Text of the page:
The festival will be held at Clissold Park, Stoke Newington on Saturday July 23 from noon to 9pm.

Part of Jacqueline wanted to organise a Yoruba festival in memory of the legendary Fela Kuti, who has influenced her life very deeply.

She met the human rights activist and pioneer of Afrobeat music when she was just 17 and he had an entourage of nearly 30 wives.

She was invited to his Lagos home by a mutual friend, and remembers how you could smell the cannabis “a mile off”.

“I met this man who was very simple, very quiet,” says Jacqueline.

“From the first day we met he took this interest in me. I was this very young child who was always asking questions like, ‘Why are you always walking around in your pants?’

“I think I amused him with the questions I was always asking. Over time he felt he wanted to tell me so much.”

He introduced her to a world of art, culture, touring, women, sex and drugs.

“I learned about being liberal,” says Jacqueline.

“He had about 30 women in the house at one time and he slept with all of them.

‘Burden of information’

“From what he said to me, monogamy is a colonial way of thinking that man and women can remain faithful, and that’s not possible.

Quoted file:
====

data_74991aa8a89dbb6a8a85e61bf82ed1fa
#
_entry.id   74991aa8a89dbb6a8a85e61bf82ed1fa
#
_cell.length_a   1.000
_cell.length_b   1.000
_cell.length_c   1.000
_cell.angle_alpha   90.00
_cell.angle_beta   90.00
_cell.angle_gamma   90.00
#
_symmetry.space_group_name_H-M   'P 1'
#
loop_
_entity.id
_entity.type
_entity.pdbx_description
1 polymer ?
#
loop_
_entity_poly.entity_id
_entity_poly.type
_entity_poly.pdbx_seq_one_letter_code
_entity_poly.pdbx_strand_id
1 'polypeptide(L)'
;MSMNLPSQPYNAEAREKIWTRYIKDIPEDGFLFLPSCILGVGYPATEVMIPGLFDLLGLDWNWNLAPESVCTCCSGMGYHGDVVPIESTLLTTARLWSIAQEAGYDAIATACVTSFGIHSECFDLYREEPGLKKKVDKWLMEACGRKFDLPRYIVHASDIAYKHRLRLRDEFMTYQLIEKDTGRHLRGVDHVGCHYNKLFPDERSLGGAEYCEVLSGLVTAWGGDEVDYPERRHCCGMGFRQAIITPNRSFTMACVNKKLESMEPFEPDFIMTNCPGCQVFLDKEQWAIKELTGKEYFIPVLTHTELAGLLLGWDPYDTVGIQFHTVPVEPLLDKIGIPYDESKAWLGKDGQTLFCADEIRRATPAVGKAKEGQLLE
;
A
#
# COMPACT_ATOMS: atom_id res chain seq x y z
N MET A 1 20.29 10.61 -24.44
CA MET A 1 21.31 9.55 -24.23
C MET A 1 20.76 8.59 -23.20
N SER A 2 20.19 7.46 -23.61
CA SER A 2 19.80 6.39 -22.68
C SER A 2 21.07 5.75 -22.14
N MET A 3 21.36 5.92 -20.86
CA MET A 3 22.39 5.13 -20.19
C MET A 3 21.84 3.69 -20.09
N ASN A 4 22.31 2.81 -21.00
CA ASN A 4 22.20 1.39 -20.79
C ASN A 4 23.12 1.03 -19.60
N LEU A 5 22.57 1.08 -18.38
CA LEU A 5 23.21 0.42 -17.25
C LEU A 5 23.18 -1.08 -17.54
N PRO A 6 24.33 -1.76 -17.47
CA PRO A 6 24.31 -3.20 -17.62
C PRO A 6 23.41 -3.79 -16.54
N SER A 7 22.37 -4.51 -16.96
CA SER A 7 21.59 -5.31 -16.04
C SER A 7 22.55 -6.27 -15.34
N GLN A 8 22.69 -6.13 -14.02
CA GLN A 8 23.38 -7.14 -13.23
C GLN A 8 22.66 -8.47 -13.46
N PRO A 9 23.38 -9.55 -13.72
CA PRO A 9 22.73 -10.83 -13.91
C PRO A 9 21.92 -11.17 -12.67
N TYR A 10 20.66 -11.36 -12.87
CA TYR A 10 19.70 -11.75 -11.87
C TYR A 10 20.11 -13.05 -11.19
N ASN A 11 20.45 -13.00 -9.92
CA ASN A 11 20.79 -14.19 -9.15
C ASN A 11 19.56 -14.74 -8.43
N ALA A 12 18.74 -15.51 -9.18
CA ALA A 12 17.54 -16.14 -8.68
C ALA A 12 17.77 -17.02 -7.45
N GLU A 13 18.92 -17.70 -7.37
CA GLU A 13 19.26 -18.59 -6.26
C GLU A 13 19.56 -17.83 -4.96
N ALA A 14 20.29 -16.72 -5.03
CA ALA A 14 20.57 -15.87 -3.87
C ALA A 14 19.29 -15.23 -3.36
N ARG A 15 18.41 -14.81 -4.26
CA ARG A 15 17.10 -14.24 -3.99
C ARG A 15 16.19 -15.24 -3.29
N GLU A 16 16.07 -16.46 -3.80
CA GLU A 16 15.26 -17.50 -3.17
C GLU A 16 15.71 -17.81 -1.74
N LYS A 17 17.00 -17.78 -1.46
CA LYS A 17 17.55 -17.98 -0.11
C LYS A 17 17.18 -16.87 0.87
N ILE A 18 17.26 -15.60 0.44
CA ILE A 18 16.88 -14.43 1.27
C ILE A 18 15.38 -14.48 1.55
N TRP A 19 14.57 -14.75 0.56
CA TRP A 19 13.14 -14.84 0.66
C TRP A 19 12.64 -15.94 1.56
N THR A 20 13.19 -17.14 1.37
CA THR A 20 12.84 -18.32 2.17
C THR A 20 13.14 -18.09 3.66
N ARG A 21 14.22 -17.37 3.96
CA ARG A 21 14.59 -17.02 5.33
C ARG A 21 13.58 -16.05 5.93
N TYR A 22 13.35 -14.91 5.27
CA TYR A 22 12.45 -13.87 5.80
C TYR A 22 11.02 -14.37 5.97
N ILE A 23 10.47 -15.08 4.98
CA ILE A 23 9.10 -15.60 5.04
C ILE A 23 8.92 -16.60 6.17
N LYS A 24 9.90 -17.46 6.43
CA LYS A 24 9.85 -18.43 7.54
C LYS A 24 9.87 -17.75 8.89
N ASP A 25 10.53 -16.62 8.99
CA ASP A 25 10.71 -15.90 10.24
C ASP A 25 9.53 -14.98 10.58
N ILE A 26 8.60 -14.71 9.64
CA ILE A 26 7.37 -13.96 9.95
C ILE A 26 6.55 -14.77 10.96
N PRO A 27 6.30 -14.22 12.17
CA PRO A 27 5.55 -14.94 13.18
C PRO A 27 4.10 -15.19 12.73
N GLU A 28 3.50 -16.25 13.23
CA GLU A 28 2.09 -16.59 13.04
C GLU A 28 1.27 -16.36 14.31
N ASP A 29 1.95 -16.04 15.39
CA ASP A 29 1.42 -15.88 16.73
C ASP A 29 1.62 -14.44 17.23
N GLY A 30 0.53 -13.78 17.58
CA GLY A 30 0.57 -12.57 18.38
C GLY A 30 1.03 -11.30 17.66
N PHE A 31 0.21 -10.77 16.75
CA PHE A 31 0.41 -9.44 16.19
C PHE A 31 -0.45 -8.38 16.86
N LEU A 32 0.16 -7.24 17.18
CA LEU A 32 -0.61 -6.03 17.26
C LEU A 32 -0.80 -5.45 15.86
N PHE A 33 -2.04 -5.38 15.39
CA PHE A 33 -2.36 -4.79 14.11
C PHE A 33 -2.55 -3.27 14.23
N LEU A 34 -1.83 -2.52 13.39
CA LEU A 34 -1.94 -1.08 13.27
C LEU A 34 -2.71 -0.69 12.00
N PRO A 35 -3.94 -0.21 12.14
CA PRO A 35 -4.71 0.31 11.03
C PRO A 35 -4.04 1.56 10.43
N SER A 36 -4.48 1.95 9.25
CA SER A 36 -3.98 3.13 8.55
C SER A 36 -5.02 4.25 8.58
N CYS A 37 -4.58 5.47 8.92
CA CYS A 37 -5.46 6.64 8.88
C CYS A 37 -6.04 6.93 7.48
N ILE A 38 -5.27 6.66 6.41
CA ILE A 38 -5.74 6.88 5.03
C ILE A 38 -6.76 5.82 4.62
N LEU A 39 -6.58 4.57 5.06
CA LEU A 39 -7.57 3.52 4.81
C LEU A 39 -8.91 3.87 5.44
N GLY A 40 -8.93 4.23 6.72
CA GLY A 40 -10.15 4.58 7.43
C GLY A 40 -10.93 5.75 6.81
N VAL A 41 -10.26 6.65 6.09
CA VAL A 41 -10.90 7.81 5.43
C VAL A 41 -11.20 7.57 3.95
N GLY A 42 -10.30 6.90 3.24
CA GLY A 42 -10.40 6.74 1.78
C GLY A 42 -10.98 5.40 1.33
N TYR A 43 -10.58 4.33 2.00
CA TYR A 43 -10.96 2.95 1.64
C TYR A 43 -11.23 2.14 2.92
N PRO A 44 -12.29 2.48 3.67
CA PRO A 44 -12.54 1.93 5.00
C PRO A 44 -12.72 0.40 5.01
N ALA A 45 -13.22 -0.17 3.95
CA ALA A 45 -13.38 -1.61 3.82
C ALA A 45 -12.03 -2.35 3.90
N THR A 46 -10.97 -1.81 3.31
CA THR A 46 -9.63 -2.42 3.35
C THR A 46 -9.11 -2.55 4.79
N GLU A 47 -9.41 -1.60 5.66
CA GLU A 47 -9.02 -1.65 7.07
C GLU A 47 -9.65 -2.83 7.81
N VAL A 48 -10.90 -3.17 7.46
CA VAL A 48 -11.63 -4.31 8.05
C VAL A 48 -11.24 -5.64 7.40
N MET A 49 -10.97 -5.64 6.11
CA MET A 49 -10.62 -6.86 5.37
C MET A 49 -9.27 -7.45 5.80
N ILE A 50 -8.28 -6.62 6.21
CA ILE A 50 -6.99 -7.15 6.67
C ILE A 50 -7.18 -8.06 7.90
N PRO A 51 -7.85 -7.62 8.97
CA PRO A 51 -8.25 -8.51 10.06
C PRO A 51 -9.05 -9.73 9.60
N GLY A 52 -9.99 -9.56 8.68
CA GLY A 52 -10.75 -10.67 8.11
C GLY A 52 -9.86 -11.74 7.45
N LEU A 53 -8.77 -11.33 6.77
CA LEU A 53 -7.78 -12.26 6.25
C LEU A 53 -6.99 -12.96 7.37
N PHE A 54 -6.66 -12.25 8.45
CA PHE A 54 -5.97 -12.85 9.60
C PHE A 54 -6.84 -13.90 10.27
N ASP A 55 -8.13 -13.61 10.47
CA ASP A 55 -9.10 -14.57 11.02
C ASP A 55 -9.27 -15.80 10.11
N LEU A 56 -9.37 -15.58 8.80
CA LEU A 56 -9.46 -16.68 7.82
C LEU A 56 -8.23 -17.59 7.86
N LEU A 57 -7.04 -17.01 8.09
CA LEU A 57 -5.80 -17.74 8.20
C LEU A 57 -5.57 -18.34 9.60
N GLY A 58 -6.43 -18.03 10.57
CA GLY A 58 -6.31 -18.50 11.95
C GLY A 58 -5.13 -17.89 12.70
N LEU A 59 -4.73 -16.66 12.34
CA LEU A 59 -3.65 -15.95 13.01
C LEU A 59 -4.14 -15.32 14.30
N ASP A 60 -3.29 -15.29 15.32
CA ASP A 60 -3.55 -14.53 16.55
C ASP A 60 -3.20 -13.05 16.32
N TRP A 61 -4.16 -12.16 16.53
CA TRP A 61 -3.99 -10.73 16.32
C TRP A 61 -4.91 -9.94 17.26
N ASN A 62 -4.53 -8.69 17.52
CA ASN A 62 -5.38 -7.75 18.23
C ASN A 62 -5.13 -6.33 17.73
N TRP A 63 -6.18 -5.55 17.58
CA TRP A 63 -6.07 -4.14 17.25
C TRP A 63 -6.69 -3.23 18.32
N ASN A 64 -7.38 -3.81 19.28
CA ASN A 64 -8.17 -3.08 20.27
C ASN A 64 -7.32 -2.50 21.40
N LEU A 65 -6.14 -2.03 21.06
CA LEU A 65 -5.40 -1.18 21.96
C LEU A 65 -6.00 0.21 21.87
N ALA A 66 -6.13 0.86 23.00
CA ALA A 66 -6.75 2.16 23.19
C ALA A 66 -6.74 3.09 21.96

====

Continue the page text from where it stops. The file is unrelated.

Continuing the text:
“I think I was the only woman he knew that he didn’t sleep with – not that he didn’t fancy me – but I knew if I had a relationship with him I would become like everyone else.”

Jacqueline spent much of the next eight years with him, and is now writing a book about her experience to release the “burden of information” she feels she is carrying.

A champion of the cause of the common man, Fela Kuti sang songs of emancipation, criticising government officials for milking Nigeria’s wealth for themselves while the rest of the country lived in poverty.

“This man had a lot of skirmishes with the government. He had a broken jaw he lived with from all the police raids and beatings,” says Jacqueline.

“He would say: “My jaw really aches but I’m singing tonight.’

“I thought I’d love to let people know he’s as human as any of us, but he’s still that showman.”

On his last tour of Europe Jacqueline was his guest, but got more than she had bargained for.

On the day of departure Fela asked her to supervise his 50-strong entourage and left her to get on with it.

‘Life is a journey’

She moved from Nigeria to settle in England in 1997, and six months later Fela died.

“We believe life is a journey and along the journey you will meet people in getting you to where you are going,” says Jacqueline.

“We have Afrobeats at our festival, its an aspect that reminds me of him – although no one can ever recreate Fela’s music like him.

“I’m very sure that if he was alive, he would have come.”